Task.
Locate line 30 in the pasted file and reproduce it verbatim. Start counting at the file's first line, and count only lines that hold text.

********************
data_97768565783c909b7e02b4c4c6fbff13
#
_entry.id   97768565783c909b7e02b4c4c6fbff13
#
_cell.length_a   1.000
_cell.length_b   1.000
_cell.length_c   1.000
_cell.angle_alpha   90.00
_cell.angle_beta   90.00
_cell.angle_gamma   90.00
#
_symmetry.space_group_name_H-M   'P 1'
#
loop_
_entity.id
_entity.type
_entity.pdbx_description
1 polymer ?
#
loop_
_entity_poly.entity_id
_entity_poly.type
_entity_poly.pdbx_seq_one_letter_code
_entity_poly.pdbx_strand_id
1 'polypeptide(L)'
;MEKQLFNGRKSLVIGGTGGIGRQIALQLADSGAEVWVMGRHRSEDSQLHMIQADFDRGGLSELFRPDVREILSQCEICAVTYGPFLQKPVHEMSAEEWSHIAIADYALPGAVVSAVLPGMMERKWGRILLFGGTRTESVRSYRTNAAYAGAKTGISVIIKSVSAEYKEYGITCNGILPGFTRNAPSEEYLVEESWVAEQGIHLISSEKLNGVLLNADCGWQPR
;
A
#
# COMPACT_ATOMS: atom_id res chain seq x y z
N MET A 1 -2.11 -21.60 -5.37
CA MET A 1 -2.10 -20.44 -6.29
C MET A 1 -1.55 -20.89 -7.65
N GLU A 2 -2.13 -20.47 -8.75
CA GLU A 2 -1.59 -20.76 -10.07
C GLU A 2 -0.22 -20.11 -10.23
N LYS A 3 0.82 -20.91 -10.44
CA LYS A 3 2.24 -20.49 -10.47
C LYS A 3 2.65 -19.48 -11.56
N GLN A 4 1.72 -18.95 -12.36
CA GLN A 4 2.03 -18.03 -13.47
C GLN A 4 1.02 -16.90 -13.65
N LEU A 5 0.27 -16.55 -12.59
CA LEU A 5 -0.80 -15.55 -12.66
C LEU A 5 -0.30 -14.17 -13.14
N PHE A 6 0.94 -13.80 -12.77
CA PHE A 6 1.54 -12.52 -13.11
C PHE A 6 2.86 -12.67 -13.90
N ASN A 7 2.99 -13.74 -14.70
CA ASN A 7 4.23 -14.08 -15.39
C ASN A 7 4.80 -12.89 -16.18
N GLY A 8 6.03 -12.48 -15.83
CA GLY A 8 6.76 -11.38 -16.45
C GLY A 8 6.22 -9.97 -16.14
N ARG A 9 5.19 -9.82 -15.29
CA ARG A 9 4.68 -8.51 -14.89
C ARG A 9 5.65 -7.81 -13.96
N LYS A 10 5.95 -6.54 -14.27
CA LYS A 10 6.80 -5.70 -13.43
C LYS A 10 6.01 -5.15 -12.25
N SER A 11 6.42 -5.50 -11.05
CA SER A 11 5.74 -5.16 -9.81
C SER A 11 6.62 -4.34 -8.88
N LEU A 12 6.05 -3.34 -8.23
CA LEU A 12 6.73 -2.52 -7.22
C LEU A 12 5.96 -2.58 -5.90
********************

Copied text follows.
# COMPACT_ATOMS: atom_id res chain seq x y z